Dreaming of taking the District by song

By John Kelly
Sunday, June 6, 2010; C03

Nestled in a folder in the Washingtoniana Division of the Martin Luther King Jr. Memorial Library is the music to "The Hymn of Washington," written in 1927 by Agnes M. Newman and set to a melody by Haydn. It starts with the line "City famed in song and story, shrined within the hearts of men/Objects of a people's glory, thou, the Nation's diadem."

This got Answer Man thinking: Washington is certainly famed in story. But song?

Well, yes and no. As we have seen over the last two weeks, many artists have tried to write a Washington song that sticks. Songs by William Pierson and Edwin N.C. Barnes were popular in the 1920s and 1930s. Songs by Jimmie Dodd and James Dixon were popular in the 1950s. Dodd's song "Washington" remains the city's official anthem. But nothing has persisted.

It isn't for lack of trying. All manner of people have been inspired to celebrate Washington. In 1959, Anthony Mitchell, then assistant conductor of the U.S. Navy Band, wrote a march called "Our Nation's Capital." Two years later, District Commissioner Robert E. McLaughlin made it the city's official march, telling The Post: "I found it so stirring that for the first time since I left the Naval Academy, I felt like marching."

Words were added by Navy Band clarinetist Dixon Redditt. They start: "Oh, welcome to our city, the capital of our nation, the fairest of them all/The tree-shaded city beside the blue Potomac is sounding a welcome call."

Other songs have flirted with officialness. In 1984, then-D.C. Council member Charlene Drew Jarvis presented a bill to make songwriter Mark Williams's "This Is My Town" the official song. Its lyrics include the lines "Sometimes we're overshadowed by the monumental grounds/and people who come to visit forget that we're around/But from now on we're going to raise our voices in harmony/and sing 'We're proud to live in D.C.' "

A fine sentiment, but some felt the song was a little too anti-tourist. The bill went nowhere.

Sam Smith is a native Washingtonian who last year relocated to Maine. In 1977, he penned a jaunty musical stroll through various District attractions titled "Washington, My Hometown." He also tried to get official status for it, and though he managed to rhyme "Redskins in the fall" with "Folk Life on the Mall," success eluded him.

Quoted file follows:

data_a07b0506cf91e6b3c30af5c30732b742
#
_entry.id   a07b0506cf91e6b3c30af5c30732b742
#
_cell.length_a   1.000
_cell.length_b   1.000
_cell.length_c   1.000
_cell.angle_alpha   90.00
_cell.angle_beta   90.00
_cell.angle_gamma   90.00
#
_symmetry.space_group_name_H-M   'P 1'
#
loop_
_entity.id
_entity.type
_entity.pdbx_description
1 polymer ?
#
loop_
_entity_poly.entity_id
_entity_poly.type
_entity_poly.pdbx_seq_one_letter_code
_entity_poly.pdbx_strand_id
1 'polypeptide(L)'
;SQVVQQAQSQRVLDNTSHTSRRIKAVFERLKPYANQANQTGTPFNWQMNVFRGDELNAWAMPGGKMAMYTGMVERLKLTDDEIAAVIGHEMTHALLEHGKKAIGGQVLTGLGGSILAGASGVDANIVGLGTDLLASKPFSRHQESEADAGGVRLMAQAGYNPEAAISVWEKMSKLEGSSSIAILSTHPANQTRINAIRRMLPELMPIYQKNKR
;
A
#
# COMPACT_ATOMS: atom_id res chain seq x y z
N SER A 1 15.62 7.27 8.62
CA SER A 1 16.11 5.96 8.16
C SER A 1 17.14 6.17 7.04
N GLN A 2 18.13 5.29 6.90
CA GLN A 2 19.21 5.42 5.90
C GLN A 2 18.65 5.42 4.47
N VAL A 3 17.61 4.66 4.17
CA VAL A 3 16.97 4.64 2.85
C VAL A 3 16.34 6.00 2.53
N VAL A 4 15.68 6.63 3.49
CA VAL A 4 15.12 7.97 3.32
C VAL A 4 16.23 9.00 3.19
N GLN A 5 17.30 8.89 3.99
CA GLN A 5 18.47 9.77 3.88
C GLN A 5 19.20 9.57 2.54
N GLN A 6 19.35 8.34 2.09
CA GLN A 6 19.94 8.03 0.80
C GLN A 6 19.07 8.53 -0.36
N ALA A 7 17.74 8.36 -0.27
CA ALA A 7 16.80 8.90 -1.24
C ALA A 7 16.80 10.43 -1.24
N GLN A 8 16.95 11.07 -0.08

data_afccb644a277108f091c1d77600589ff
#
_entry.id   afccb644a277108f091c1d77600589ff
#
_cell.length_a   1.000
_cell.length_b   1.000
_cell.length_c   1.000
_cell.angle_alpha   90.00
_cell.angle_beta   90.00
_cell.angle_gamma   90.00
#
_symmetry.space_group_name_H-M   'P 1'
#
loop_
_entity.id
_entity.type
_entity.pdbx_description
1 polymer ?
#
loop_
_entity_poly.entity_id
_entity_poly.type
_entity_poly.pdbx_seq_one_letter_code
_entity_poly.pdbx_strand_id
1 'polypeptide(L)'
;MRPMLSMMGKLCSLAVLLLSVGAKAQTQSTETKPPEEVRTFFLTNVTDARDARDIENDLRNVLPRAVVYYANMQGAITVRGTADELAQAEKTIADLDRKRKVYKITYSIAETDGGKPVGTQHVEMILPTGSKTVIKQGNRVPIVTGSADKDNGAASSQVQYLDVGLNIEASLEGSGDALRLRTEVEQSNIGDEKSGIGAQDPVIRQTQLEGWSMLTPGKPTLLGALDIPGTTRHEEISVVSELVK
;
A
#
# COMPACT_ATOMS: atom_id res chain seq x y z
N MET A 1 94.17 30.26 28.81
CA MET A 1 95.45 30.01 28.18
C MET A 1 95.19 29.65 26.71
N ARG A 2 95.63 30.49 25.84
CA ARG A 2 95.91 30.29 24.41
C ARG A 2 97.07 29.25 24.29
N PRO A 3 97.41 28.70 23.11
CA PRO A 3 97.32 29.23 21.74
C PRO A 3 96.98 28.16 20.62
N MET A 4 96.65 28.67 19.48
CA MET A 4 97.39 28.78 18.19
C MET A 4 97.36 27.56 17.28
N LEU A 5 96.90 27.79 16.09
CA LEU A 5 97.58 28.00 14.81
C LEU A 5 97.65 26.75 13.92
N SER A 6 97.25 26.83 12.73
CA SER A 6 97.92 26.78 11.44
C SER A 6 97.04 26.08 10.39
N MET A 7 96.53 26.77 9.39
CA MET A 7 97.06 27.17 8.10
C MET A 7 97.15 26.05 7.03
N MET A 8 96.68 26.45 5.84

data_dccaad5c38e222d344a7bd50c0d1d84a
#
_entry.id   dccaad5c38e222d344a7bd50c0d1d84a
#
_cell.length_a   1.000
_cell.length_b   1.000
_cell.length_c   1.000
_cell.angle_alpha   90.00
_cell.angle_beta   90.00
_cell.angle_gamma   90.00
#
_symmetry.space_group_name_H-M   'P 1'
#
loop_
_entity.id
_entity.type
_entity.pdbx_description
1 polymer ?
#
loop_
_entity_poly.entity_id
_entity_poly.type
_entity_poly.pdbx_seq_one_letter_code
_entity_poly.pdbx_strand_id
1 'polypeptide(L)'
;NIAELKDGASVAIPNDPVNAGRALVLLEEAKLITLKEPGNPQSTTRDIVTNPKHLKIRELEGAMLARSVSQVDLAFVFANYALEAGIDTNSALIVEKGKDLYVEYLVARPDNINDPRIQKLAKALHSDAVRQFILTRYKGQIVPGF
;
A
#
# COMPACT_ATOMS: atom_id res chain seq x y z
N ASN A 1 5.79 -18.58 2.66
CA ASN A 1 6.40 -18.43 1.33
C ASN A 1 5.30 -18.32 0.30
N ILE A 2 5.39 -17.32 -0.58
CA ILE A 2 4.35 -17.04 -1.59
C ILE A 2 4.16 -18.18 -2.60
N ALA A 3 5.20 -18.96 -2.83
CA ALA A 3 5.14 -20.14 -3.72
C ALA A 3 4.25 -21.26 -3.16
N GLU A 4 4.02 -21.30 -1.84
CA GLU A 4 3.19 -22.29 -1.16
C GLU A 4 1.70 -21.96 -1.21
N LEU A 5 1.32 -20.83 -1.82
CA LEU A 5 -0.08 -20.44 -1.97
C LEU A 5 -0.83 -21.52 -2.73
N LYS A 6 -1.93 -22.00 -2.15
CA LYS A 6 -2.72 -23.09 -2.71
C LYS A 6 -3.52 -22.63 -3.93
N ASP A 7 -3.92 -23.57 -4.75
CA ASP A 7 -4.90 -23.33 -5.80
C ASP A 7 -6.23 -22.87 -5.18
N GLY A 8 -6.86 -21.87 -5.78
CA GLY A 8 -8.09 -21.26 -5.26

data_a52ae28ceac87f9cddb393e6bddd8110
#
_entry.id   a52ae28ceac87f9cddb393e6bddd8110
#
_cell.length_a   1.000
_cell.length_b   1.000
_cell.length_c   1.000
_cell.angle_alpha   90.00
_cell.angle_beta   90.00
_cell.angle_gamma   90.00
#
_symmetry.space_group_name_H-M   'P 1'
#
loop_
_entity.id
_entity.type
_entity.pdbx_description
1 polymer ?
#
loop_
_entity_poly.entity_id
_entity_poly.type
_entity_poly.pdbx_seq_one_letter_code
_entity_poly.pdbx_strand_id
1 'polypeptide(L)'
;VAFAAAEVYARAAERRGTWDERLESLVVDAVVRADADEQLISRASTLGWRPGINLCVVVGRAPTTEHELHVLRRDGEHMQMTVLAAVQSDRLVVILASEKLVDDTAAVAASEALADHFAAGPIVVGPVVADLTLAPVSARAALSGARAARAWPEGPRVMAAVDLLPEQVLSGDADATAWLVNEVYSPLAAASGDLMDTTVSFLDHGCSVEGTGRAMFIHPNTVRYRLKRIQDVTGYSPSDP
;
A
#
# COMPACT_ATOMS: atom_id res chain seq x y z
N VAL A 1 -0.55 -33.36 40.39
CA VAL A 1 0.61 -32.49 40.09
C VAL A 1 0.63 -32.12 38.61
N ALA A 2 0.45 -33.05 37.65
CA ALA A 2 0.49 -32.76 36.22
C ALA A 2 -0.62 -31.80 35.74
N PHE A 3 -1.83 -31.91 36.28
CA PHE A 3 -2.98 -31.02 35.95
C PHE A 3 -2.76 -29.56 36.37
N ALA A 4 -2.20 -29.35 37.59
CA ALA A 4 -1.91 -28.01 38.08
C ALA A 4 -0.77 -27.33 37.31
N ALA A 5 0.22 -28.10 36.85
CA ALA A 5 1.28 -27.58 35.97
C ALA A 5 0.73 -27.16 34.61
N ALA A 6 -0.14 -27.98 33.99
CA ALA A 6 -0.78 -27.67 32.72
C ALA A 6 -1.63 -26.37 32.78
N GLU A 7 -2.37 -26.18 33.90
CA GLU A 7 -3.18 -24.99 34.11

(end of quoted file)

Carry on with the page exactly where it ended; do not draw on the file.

Local musician Lincoln Ross saw his song "Come to Washington" used on the premier broadcast of the 2005 ABC 7 news magazine show "Metropolitan Edition" with Gordon Peterson. "After that, we got as far as having it aired on WPFW a few times and even performing the tune live at Mayor Fenty's inaugural ball," Lincoln wrote Answer Man. Songwriter Carol Boyd Leon, composer of George Mason University's school song, took her own stab at a D.C. song in 2005 with a march called "By George, It's Washington!" People are still trying to snag the musical brass ring. Artist Andrei Kushnir, owner of the American Painting Fine Art gallery on MacArthur Boulevard, recently commissioned local singer/songwriter Zac Quintana to write a D.C. song. Zac performed "In Washington" on Saturday at the opening of a local landscapes show.

Big names who have celebrated the city in song range from Parliament's "Chocolate City," title track from the funk group's 1975 album, to "Washington, D.C." by indie darlings the Magnetic Fields. Answer Man has always been partial to "Washingtron" by Tru Fax & the Insaniacs.

Laurel's John McLaughlin remembers the glory days of WMAL in the 1960s, when they played "a wonderful song about D.C. when they did their station identification . . . I wish you could find all the words to this song because it really reflected the beauty of Washington." Answer Man found the really quite moving song, known as the "WMAL Anthem," on YouTube.

Finally, Eleanor Lawson expressed the sentiments of many when she wrote: "Washington, D.C., does have a song. It's sung every week during the fall and winter seasons; sometimes it's sung with great happiness and other times it's sung like a funeral dirge. It's a spritely little ditty, and the first line is 'Hail to the Redskins. . . .'"

For links to some of the music mentioned here, visit today's column at www.washingtonpost.com/johnkelly and click on the song titles. Send questions to answerman@washpost.com.

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